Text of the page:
Additional planarization was then achieved in a single etch-back. Reactive ion etching is the preferred etch-back method, wherein either isotropic or anisotropic oxygen plasma is used. The cross-sectional view of the final planarized structure depicted in FIG. 5 shows the polyimide dielectric 20 with surfaces 24 etched below the semiconductor surface 26. The depth of etching can be controlled by the etch-back method and etch time period. The etch-back removed polymeric material on the surface 26 of the semiconductor structure 10 and provided for exposure of contact areas 28 within the semiconductor structure. Note the uniformity of surface level 24 of the polyimide dielectric 20 within the trenches which was obtained upon etch back of the planarized surface generated in prior processing steps.
The above examples present the best modes contemplated for carrying out typical applications of the present invention. This invention is, however, susceptible to modification and alternate constructions from the embodiments shown in terms of applications (such as photoresists, insulating/isolating films, and dielectric trench fill) and process parameters (such as radiation sources and dosages, development solvents used, time-temperature profiles and method of dry etching). Consequently, it is not intended to limit this invention to the particular embodiments disclosed. On the contrary, the intent is to cover all modifications and alternate constructions falling within the spirit and scope of the invention as expressed in the appended claims.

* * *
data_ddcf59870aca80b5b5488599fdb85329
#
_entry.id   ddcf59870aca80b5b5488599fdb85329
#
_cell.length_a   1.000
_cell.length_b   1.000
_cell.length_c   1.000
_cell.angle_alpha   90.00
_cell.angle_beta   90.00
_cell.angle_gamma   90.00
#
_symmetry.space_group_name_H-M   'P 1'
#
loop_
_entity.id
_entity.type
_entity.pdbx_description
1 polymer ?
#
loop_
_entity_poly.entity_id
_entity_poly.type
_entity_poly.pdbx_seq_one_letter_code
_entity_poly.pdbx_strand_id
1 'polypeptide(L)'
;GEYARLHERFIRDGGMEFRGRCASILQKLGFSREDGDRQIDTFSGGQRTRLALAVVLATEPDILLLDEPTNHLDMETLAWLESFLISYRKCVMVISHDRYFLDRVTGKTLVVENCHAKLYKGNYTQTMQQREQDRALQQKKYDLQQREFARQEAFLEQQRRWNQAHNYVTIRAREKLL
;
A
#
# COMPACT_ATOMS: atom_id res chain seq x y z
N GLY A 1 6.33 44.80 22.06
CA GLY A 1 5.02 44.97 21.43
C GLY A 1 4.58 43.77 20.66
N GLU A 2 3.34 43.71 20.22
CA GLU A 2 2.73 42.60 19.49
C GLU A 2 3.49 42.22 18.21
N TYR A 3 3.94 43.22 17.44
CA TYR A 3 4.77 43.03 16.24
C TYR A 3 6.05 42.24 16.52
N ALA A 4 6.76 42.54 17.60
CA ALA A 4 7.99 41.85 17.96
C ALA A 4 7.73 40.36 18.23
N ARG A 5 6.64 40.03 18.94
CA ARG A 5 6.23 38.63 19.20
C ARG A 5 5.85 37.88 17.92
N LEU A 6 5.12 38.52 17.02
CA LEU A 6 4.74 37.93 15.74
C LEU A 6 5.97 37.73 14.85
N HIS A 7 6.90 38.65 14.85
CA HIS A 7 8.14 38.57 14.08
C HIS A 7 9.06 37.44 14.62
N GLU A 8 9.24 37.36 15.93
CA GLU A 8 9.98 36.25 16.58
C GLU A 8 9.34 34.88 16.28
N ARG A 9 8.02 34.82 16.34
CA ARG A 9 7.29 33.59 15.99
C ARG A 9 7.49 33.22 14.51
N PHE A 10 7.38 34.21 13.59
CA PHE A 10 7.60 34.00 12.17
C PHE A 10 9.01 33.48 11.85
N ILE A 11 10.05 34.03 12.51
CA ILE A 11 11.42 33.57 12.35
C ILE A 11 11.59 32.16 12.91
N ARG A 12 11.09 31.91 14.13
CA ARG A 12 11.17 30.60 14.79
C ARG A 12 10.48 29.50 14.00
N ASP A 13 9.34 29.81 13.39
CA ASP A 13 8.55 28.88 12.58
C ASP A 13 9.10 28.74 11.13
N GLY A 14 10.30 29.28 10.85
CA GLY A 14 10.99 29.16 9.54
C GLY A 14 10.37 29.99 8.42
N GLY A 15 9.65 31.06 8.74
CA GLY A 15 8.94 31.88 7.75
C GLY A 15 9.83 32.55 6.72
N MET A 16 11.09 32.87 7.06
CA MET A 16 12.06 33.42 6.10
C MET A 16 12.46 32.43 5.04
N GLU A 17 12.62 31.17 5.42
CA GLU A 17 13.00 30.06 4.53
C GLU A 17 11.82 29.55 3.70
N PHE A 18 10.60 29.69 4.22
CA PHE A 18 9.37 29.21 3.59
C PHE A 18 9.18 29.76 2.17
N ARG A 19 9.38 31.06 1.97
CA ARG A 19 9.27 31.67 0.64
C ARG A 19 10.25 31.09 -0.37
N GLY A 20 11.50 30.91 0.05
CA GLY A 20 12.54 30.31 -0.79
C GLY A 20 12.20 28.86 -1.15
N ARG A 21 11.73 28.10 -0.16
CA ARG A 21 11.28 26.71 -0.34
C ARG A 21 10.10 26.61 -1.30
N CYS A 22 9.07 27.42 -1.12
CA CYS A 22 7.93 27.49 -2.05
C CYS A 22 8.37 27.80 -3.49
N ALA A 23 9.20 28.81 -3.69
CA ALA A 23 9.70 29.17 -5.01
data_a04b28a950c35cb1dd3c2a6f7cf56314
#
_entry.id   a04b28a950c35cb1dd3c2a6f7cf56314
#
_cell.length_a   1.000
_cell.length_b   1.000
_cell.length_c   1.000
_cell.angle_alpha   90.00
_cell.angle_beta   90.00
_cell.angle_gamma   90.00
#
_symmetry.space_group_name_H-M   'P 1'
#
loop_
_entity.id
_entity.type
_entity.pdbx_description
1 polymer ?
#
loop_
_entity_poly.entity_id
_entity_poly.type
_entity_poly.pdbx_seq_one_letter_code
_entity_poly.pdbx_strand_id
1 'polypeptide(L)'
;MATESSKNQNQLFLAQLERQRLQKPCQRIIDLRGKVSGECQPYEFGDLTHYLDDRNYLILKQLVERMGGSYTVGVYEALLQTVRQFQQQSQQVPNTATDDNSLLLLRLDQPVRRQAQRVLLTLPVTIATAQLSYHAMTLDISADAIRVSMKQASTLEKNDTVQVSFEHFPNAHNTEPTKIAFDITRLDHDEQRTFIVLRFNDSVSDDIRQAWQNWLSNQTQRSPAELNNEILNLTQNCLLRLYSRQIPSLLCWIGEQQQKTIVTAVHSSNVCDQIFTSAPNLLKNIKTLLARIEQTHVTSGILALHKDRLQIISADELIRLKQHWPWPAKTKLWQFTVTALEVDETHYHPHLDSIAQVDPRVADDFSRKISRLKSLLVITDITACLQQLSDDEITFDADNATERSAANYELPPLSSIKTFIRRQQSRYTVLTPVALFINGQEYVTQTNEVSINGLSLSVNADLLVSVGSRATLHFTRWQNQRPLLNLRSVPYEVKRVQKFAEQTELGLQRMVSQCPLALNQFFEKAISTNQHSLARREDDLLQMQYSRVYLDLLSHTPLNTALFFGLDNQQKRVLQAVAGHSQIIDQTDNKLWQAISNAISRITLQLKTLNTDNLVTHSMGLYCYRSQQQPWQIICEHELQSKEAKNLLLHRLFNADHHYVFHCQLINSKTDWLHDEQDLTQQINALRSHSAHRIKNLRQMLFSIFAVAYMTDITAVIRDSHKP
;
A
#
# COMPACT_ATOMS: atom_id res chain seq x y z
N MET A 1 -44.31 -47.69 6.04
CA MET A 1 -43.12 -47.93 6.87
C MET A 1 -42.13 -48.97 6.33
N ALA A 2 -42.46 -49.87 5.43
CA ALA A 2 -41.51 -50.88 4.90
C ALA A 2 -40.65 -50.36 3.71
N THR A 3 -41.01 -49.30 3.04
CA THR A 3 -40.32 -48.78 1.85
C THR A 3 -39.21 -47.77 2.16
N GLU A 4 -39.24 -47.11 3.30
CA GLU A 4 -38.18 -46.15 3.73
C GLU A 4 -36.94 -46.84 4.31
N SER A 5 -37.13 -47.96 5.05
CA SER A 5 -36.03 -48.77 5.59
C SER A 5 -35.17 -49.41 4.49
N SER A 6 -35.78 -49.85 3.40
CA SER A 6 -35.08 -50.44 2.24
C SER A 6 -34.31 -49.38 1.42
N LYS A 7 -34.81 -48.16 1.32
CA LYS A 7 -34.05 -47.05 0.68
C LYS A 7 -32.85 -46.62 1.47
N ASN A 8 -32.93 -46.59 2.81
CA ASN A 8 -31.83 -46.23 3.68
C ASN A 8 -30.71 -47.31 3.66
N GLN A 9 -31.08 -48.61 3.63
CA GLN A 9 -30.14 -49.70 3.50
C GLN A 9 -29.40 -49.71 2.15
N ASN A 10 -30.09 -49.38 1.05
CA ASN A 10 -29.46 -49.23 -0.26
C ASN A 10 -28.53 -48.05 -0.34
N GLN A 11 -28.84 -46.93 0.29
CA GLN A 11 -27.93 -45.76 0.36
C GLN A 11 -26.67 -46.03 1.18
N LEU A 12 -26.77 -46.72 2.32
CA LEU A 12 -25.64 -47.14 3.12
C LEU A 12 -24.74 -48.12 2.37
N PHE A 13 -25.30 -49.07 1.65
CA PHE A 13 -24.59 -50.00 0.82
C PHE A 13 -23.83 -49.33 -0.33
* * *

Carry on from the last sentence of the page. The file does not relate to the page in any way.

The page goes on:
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|U.S. Classification||428/167, 438/781, 216/63, 438/424, 216/58, 430/296, 427/504, 257/E21.546, 257/506, 522/174, 257/647, 257/E21.259|
|International Classification||C08G73/10, H01L21/31, H01L21/762, H01L21/312|
|Cooperative Classification||Y10T428/2457, H01L21/312, C08G73/1071, H01L21/76224|
|European Classification||H01L21/312, H01L21/762C, C08G73/10N1|
|Oct 19, 1984||AS||Assignment|
Owner name: INTERNATIONAL BUSINESS MACHINES CORPORATION ARMONK
Free format text: ASSIGNMENT OF ASSIGNORS INTEREST.;ASSIGNORS:ARAPS, CONSTANCE J.;CZORNYJ, GEORGE;KANDETZKE, STEVEN M.;AND OTHERS;REEL/FRAME:004323/0661
Effective date: 19841018
|May 5, 1989||FPAY||Fee payment|
Year of fee payment: 4
|Mar 25, 1993||FPAY||Fee payment|
Year of fee payment: 8
|Sep 9, 1997||REMI||Maintenance fee reminder mailed|
|Feb 1, 1998||LAPS||Lapse for failure to pay maintenance fees|
|Apr 14, 1998||FP||Expired due to failure to pay maintenance fee|
Effective date: 19980204